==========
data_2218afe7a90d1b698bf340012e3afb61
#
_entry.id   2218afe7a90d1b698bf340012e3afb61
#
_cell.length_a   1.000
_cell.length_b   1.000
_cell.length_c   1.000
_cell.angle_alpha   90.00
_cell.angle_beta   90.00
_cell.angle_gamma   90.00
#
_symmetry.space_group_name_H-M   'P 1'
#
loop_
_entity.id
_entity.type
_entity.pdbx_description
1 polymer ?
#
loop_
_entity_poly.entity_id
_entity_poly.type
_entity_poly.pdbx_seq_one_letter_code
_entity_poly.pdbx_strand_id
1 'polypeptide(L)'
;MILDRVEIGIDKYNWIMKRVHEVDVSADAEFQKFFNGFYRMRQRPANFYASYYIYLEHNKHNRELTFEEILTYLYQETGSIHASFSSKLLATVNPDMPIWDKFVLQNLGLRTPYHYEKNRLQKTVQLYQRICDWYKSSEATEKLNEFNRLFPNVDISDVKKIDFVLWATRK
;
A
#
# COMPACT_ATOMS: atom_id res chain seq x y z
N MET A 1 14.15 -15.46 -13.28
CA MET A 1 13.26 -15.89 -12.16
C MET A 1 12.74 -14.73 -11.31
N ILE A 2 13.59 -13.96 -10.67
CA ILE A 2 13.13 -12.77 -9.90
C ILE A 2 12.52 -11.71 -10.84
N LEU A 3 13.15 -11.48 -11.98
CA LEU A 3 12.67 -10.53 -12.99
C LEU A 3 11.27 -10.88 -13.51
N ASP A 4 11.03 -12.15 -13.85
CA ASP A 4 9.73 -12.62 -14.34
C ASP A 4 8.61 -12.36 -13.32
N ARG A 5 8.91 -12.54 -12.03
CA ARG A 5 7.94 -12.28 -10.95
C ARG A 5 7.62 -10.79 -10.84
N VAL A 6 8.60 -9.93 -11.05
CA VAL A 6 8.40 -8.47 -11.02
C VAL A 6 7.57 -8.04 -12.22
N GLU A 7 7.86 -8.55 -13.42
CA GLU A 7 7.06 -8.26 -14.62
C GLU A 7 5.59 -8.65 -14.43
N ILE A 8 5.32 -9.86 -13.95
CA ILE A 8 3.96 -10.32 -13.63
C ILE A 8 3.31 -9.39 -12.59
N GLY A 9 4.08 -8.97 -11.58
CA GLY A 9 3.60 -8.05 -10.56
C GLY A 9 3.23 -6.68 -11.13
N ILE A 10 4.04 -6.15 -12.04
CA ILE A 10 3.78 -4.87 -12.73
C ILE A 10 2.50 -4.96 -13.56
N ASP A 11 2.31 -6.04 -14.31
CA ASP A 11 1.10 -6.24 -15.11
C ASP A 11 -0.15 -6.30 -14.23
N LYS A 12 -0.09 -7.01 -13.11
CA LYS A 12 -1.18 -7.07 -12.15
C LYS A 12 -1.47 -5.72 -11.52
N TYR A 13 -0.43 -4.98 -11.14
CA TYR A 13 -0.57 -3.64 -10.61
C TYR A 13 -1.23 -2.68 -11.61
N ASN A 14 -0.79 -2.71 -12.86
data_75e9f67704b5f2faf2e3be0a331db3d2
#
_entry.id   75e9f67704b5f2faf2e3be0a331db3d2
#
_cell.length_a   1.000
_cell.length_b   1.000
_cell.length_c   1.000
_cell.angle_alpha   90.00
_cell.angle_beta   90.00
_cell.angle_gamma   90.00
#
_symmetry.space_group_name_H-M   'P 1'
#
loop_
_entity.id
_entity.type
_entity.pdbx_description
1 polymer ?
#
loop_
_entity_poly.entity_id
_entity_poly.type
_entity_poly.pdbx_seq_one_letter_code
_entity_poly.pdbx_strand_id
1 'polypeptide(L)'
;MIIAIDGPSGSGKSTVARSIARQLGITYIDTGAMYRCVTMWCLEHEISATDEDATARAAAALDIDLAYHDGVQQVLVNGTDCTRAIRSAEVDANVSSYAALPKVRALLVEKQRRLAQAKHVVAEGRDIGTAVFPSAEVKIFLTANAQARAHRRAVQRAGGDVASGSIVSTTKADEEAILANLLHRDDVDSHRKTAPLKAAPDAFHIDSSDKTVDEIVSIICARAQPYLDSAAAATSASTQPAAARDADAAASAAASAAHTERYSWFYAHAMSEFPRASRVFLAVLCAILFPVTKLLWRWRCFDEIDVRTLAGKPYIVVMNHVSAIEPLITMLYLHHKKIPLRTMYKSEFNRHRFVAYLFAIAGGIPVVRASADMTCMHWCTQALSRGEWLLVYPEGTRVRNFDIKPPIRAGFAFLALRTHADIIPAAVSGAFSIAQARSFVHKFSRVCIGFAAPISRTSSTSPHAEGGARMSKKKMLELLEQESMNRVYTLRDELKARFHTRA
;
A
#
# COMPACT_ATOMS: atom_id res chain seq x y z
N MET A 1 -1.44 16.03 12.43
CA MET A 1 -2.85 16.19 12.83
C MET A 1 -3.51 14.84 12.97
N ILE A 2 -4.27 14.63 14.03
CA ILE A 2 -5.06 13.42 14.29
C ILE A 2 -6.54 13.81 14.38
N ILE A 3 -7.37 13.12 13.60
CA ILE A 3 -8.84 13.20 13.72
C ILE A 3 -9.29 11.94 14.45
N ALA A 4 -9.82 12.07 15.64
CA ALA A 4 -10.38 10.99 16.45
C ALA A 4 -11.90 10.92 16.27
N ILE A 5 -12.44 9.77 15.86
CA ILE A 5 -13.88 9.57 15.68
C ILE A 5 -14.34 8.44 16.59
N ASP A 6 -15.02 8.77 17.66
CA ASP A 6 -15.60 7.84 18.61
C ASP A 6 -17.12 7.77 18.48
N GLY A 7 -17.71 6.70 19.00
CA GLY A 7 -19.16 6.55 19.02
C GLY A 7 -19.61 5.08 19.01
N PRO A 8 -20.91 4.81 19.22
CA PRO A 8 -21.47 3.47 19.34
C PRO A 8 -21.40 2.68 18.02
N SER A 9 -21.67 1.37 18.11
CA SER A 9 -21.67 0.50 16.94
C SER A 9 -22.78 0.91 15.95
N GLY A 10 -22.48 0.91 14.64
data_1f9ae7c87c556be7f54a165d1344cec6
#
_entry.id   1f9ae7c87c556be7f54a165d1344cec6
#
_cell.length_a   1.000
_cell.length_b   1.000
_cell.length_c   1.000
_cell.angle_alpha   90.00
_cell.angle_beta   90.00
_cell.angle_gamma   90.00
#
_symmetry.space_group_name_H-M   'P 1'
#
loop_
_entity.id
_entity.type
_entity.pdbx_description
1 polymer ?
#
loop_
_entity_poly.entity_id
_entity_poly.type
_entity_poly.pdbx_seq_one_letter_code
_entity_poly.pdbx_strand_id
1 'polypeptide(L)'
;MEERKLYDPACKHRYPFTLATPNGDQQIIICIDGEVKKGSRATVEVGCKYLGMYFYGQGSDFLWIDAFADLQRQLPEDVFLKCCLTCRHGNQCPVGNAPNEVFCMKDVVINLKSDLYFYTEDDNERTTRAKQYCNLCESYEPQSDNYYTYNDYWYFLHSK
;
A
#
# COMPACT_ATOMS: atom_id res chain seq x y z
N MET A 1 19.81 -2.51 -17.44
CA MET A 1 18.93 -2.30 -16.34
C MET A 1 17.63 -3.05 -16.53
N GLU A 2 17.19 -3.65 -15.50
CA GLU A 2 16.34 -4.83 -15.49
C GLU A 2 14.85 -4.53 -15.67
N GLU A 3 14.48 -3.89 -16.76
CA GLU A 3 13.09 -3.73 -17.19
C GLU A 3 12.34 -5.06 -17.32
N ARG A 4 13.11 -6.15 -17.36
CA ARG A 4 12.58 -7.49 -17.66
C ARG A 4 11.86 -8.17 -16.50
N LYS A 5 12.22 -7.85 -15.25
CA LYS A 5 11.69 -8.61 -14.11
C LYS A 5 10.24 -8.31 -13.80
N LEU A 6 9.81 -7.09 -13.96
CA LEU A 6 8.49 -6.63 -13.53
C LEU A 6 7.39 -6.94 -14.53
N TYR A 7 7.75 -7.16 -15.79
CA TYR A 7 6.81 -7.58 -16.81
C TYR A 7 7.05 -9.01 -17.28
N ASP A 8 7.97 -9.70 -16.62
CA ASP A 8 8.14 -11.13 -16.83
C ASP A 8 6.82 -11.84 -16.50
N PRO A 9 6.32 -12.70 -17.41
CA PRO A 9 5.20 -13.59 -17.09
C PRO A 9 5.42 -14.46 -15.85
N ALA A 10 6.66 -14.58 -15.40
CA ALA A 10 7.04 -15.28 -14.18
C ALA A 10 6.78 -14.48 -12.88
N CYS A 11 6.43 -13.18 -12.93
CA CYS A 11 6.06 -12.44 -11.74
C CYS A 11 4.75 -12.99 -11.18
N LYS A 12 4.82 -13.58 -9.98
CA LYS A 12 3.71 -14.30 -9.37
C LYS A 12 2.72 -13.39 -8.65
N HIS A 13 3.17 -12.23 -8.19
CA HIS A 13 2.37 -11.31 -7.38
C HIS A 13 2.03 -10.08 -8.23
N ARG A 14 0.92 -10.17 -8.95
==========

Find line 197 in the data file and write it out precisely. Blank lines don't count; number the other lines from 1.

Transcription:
C HIS A 13 2.03 -10.08 -8.23